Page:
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1988 ACM Election Candidates
David C. Wood ACM has many high quality publications, and our SIGs provide outstanding specialized services through their conferences and newsletters. However, we need to increase the coverage in our journals of such technical fields as software engineering and artificial intelligence. We need to respond more rapidly to changing technology by establishing SIGs and sponsoring conferences on leading edge topics. As a member of the Executive Committee, I have emphasized strategic planning and am committed to implementing the recommendations that have now been identified.
ACM can only continue to grow if it has excellent products and services that are competitively priced. We have to be concerned both about the value of membership for ACM's basic dues, and also about the bottom line total on the renewal invoice including additional publications and SIG memberships. It is naive for anyone to propose reductions in dues without identying the corresponding reductions in services, but we must reduce ADM's cost of doing business in the long run. As ACM Secretary, I have focused particularly on Headquarters operations and long term planning, including examination of location alternatives when the current lease expires and planning for a more economical membership processing system.
ACM is the largest educational and scientific society of computing and information processing professionals. Members belong to ACM not just to receive a publication but as a professinal responsibility concerned with the growth and status of computing as a discipling. We must enhance ACM's reputation and influence as the source of expert advice to government and the public. The ACM President must have the technical reputation and management abiity to represent the Association and the computing profession in relationships with other organizations and the public. I have the reputation in the field of computer communications, as a former chair of SIGCOMM and a manager at MITRE.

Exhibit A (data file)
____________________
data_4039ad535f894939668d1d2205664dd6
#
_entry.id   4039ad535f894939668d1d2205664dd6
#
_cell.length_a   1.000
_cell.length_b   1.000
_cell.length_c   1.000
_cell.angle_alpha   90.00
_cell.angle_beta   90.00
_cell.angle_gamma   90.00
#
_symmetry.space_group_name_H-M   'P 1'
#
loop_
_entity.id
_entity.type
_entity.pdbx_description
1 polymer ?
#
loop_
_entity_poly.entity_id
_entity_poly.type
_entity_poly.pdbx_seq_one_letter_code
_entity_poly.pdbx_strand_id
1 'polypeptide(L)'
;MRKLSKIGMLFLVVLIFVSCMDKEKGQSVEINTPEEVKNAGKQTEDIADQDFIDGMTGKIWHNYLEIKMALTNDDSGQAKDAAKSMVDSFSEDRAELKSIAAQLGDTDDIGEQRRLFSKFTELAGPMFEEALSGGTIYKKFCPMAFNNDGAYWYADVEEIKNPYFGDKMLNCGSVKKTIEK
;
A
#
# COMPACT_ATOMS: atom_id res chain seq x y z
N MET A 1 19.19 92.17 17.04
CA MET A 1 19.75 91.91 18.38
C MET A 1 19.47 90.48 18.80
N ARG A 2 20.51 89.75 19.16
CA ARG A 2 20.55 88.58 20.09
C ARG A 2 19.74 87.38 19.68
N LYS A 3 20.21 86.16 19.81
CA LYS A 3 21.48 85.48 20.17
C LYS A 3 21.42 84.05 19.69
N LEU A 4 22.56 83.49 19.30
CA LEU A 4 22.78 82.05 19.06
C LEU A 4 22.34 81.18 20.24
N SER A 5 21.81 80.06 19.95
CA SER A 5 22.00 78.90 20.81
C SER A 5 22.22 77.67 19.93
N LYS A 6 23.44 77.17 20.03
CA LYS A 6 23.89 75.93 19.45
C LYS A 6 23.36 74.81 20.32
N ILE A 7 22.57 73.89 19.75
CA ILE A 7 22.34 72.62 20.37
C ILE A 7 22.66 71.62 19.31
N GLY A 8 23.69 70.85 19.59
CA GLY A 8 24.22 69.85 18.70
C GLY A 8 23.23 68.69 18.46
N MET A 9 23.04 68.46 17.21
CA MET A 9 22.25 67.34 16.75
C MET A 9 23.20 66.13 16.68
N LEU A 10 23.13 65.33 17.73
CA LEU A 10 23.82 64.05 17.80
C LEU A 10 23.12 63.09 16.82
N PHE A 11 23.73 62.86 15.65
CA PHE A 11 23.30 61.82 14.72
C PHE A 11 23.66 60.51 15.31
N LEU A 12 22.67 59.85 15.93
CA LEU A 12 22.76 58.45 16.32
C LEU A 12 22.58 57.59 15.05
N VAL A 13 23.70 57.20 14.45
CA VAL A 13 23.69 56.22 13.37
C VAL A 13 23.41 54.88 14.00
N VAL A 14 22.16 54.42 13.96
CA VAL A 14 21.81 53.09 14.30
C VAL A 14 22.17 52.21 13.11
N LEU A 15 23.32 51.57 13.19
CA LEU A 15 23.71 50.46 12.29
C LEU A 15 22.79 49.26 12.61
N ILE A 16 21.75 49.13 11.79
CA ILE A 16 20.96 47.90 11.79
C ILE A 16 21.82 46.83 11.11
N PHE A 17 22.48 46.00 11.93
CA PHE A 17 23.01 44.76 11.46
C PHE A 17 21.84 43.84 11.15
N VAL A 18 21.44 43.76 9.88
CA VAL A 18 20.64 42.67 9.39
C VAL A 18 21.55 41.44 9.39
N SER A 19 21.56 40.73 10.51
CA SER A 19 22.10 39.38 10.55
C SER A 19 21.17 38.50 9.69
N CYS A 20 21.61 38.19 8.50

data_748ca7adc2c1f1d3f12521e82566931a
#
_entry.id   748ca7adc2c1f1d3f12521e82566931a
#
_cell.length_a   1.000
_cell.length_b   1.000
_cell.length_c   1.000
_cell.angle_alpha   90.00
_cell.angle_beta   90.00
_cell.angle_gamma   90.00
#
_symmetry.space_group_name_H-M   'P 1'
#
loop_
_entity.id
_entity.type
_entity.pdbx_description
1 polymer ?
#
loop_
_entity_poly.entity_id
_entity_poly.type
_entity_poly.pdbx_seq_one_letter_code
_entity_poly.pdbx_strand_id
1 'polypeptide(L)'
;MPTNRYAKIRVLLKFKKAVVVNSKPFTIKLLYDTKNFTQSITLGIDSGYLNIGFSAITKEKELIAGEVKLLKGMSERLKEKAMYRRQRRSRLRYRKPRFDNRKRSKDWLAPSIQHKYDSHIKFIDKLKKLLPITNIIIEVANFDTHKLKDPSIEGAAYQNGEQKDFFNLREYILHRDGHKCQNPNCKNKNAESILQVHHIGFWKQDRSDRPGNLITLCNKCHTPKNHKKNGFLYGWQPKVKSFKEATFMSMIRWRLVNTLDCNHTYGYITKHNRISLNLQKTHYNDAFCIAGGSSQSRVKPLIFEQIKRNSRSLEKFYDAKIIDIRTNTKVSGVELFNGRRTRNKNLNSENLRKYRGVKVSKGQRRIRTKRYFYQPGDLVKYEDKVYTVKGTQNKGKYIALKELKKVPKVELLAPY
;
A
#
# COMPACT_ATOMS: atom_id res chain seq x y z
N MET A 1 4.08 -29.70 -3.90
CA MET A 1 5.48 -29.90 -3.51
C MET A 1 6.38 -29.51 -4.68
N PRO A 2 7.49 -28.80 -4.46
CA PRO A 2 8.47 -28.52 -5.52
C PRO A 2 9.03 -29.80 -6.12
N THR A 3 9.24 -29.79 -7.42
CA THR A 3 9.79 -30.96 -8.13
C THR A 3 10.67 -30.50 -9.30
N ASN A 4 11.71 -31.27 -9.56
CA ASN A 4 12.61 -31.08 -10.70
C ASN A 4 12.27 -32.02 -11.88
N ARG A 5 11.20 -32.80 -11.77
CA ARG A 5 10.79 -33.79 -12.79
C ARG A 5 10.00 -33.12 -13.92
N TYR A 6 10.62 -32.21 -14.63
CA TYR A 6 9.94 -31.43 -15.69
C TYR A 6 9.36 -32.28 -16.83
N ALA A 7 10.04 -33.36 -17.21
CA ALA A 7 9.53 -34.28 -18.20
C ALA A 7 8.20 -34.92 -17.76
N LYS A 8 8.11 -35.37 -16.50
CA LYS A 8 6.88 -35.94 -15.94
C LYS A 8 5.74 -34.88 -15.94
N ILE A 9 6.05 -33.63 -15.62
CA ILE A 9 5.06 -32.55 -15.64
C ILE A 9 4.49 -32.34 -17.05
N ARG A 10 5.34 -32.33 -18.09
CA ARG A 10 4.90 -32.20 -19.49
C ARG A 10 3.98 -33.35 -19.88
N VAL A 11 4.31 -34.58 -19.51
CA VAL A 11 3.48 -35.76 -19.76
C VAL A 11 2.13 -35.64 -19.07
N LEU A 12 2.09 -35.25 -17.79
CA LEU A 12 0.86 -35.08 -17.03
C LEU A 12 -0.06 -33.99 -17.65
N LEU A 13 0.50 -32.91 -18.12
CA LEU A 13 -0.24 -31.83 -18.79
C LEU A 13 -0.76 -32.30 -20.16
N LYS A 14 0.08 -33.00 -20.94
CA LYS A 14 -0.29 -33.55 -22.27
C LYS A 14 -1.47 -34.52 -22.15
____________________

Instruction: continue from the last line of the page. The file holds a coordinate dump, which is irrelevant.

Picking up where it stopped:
We also need to improve our volunteer management. I support the Governance Committee's recommendations on the structrue of Council, including a reduction in size and greater representation from the technical community.
The ACM President must have management experience in a senior positioin within ACM, and have a thorough understanding of the organization. As a member of the Executive Committee for the past four years, I have become familiar with Headuarters operations and have updated almost all ACM's policies and procedures. I have also previously held leadership positions in successful SIGs, chapters, and conferences.
AS your President, I can provide the experience and leadership to translate into action my goals for ACM's future planning, business management, and public service.
1. ACM Sec., Mbr. Exec. Comm. 1984-88; ACM Council Capital Reg. Rep. 1980-84; Finance Chm. ACM/IEEE-CS 1986 FJCC; SIGCOMM: Chm. 1981-83; V.-Chm. 1979-81; Chm. SIGCOMM '83 Symp.; Chm. SIGCOMM/SIGMETRICS/SIGOPS Comp. Network Performance Symp. 1982; Chm. Washington, D.C. Chap. 1977-79.
2. Mbr. IEEE-CS; British Cptr. Soc.
3. Computer networks; communications protocols; acquisition of large information systems and communications systems.
4. Dept. Head, Mgr. Networking Technical Ctr. 1983-; Assoc. Dept. Head 1979-83; Group Leader 1976-79; Mbr. Technical Staff 1969-76 The MITRE Corp., McLean, VA; Mbr. Evening College Faculty, The Johns Hopkins U. 1975-80; Asst. Prof. Comp. Sci., U. of Virginia 1967-69; Asst. Lect. Computat., U. of Manchester 1966-67.
5. Ph.D. U. of Manchester 1966 (Math).
6. ACM/IEEE-CS Recognition of Service Award, 1986; ACM Recognition of Service Award, 1985; ACM Wash., D.C. Chap. Recognition of Service Awards, 1979, 1980.
My objective as President will be to strengthen the ACM By changing both our governance structure and some of our financial and membership policies.
Regarding governance, I endorse the recommendations of the Committee on Governance and would work to implement them.